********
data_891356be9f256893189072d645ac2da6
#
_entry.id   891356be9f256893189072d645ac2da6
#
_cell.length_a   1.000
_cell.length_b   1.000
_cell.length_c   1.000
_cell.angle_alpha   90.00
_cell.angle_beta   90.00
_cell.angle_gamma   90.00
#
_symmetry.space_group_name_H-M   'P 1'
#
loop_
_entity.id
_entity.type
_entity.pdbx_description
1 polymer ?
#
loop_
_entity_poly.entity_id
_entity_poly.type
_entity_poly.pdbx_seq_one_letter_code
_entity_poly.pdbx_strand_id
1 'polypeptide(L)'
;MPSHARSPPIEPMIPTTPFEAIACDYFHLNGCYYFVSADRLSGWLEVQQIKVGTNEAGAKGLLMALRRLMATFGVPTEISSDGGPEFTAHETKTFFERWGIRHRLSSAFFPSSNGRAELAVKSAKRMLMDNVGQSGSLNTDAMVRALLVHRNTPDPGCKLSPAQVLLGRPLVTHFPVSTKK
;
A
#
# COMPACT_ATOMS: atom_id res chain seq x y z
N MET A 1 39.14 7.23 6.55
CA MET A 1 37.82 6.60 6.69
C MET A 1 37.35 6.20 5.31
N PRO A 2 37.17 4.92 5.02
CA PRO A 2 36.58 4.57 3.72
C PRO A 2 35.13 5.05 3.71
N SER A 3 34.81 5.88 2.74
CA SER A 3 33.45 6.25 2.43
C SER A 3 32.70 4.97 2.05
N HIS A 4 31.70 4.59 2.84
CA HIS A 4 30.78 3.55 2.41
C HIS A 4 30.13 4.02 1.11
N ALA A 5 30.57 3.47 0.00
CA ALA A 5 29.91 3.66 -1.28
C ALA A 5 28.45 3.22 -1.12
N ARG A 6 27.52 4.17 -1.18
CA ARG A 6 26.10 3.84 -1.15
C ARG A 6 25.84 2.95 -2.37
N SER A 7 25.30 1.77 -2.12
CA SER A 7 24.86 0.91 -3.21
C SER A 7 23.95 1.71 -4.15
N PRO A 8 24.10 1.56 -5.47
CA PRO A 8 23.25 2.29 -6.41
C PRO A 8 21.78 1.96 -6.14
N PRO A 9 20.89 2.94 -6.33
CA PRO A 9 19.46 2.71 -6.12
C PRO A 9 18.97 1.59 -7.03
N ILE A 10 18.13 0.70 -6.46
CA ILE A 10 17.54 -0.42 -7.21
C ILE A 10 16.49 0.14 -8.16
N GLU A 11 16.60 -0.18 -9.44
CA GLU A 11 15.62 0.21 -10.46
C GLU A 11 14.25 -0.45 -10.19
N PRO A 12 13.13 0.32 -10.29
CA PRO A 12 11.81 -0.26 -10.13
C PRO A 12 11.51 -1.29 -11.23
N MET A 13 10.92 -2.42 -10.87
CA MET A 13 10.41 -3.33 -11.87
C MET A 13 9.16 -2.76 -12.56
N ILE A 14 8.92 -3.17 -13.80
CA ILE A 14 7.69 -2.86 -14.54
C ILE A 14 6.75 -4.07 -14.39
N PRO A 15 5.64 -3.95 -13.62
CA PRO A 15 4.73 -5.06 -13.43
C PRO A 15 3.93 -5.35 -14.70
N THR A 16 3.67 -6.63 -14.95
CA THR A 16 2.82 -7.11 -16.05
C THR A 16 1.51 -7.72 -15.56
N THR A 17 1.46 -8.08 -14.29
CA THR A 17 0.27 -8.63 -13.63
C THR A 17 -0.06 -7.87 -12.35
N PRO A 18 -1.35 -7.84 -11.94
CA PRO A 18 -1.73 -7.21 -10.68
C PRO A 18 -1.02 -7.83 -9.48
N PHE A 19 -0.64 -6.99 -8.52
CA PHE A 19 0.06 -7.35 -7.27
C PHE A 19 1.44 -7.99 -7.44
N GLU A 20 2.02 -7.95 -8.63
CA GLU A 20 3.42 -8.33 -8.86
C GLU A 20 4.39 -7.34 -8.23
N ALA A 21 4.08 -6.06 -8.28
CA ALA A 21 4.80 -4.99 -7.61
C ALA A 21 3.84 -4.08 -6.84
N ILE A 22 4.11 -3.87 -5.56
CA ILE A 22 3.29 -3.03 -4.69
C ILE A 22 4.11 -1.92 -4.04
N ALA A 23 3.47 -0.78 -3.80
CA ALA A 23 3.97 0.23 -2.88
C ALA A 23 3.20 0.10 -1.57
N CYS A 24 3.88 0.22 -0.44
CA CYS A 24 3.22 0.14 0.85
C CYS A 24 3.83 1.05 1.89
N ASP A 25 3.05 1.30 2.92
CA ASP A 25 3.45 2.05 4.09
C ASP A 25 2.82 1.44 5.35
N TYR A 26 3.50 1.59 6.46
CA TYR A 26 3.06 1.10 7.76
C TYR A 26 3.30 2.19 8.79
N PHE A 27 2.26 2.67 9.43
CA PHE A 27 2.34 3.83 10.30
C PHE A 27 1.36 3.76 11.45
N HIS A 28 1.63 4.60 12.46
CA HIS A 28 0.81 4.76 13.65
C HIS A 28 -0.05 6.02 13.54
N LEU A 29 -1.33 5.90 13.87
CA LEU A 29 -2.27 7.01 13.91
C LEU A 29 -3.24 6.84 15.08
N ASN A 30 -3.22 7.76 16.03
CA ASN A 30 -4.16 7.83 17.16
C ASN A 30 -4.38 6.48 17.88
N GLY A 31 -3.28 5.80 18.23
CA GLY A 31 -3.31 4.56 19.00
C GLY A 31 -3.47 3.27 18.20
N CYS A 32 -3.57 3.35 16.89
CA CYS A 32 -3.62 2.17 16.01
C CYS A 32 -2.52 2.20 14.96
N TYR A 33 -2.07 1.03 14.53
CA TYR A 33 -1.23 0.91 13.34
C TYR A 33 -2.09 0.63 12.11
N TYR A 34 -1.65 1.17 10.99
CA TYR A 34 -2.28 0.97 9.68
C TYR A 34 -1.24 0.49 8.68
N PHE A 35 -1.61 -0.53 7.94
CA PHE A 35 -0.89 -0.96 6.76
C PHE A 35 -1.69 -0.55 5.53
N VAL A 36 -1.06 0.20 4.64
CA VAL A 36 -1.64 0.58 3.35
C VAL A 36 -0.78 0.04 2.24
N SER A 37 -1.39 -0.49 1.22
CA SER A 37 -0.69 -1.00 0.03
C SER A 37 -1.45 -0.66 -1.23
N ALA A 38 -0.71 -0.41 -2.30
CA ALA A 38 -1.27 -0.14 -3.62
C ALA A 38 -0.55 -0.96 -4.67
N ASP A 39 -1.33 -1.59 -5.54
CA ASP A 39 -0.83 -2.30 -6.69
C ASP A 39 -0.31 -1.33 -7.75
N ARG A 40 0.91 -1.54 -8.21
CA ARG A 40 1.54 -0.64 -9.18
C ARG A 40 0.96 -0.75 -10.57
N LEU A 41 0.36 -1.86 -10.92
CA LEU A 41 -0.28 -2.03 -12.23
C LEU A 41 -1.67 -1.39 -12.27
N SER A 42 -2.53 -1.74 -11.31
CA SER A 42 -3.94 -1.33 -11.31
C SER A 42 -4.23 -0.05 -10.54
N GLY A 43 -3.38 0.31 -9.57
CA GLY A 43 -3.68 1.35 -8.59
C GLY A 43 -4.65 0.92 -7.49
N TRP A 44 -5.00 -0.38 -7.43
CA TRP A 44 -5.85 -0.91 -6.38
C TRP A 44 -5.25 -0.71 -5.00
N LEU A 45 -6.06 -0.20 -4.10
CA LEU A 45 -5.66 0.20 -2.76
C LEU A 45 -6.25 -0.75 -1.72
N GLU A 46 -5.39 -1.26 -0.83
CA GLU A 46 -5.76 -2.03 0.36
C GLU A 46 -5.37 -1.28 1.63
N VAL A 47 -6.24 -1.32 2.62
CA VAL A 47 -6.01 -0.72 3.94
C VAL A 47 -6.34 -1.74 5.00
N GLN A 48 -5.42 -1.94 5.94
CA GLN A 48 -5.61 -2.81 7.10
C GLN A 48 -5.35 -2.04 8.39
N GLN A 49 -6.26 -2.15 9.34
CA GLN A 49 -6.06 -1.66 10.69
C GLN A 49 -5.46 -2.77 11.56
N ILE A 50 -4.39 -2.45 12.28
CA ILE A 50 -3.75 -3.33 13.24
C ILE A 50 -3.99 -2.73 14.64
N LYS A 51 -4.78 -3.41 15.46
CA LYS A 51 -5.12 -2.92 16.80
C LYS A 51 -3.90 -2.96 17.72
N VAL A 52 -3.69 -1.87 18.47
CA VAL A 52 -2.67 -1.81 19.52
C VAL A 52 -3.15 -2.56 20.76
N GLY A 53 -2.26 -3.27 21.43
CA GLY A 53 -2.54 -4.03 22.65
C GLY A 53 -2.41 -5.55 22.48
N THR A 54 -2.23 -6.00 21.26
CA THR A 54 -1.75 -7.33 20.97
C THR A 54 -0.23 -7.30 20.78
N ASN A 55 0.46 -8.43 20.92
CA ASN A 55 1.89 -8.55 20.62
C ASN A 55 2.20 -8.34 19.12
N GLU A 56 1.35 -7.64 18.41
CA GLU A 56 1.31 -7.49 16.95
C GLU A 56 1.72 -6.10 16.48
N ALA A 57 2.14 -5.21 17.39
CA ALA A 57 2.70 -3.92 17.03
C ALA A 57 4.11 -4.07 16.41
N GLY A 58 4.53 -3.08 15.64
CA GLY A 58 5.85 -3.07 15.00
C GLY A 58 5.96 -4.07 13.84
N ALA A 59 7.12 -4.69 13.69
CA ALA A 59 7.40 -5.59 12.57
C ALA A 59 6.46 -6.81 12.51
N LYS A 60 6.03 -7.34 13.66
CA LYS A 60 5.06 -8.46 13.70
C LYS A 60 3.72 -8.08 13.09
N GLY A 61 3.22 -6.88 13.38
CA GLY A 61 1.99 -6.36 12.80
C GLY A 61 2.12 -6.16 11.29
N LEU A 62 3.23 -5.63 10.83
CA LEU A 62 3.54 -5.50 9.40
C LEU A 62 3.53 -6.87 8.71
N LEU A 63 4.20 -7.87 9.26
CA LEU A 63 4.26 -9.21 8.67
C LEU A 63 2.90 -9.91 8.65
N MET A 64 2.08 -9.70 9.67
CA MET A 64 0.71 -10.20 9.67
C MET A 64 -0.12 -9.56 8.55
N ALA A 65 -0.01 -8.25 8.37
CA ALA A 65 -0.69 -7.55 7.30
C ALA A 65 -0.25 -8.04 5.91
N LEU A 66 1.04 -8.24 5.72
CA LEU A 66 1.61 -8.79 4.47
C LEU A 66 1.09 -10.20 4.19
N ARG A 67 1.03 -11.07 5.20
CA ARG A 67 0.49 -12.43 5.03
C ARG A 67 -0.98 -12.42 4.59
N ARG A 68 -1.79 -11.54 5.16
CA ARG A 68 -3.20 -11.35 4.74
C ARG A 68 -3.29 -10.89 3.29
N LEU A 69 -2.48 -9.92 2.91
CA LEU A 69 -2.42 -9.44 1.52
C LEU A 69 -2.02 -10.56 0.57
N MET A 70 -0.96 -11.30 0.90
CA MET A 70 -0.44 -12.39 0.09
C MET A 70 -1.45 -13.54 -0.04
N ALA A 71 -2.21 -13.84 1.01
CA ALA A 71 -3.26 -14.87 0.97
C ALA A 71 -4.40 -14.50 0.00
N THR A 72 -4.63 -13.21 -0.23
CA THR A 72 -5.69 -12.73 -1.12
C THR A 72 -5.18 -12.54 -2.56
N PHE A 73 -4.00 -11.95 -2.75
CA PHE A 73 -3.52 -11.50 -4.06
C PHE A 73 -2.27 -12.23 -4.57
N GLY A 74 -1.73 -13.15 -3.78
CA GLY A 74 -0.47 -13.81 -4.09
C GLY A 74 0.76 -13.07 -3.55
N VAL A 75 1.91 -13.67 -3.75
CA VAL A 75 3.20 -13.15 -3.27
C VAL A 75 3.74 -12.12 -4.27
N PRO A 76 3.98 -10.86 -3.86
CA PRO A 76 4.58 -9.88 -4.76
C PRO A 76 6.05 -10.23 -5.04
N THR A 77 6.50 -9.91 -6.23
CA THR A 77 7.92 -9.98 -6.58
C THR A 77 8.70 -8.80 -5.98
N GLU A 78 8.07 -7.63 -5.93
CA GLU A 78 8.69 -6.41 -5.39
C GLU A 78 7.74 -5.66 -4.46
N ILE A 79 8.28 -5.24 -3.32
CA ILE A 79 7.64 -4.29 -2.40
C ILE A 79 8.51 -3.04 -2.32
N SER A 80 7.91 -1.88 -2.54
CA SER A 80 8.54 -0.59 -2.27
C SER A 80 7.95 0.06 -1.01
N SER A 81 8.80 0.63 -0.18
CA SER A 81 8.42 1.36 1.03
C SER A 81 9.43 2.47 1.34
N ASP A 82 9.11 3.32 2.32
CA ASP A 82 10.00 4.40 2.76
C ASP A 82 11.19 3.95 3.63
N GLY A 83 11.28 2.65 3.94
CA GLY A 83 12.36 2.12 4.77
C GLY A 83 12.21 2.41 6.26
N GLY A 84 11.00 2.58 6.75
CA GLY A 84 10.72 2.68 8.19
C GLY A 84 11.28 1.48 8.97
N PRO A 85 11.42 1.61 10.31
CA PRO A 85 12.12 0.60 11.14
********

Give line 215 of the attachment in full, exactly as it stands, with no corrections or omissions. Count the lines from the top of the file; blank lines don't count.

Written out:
CA LEU A 62 3.54 -5.50 9.40